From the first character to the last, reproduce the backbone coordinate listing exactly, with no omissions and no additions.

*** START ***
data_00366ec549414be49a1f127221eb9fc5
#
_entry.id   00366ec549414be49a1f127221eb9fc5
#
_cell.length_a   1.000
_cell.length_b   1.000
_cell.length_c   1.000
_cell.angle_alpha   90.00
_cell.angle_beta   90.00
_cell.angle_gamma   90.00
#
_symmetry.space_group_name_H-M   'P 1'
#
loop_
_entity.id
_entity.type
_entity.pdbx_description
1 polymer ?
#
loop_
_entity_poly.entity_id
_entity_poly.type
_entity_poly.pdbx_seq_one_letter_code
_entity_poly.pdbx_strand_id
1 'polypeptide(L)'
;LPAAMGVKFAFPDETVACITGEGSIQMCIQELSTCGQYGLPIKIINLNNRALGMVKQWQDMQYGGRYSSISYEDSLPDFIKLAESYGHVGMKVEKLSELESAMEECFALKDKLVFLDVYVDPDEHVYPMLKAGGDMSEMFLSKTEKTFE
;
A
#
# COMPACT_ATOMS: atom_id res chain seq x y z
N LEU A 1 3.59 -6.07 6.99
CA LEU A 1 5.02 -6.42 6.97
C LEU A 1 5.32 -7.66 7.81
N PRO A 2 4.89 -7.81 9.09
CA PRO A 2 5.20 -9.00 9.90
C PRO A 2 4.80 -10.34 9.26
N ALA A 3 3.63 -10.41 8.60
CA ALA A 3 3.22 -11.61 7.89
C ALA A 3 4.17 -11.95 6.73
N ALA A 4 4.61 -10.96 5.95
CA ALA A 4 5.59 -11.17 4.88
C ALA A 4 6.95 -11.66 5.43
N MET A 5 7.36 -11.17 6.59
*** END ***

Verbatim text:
data_00366ec549414be49a1f127221eb9fc5
#
_entry.id   00366ec549414be49a1f127221eb9fc5
#
_cell.length_a   1.000
_cell.length_b   1.000
_cell.length_c   1.000
_cell.angle_alpha   90.00
_cell.angle_beta   90.00
_cell.angle_gamma   90.00
#
_symmetry.space_group_name_H-M   'P 1'
#
loop_
_entity.id
_entity.type
_entity.pdbx_description
1 polymer ?
#
loop_
_entity_poly.entity_id
_entity_poly.type
_entity_poly.pdbx_seq_one_letter_code
_entity_poly.pdbx_strand_id
1 'polypeptide(L)'
;LPAAMGVKFAFPDETVACITGEGSIQMCIQELSTCGQYGLPIKIINLNNRALGMVKQWQDMQYGGRYSSISYEDSLPDFIKLAESYGHVGMKVEKLSELESAMEECFALKDKLVFLDVYVDPDEHVYPMLKAGGDMSEMFLSKTEKTFE
;
A
#
# COMPACT_ATOMS: atom_id res chain seq x y z
N LEU A 1 3.59 -6.07 6.99
CA LEU A 1 5.02 -6.42 6.97
C LEU A 1 5.32 -7.66 7.81
N PRO A 2 4.89 -7.81 9.09
CA PRO A 2 5.20 -9.00 9.90
C PRO A 2 4.80 -10.34 9.26
N ALA A 3 3.63 -10.41 8.60
CA ALA A 3 3.22 -11.61 7.89
C ALA A 3 4.17 -11.95 6.73
N ALA A 4 4.61 -10.96 5.95
CA ALA A 4 5.59 -11.17 4.88
C ALA A 4 6.95 -11.66 5.43
N MET A 5 7.36 -11.17 6.59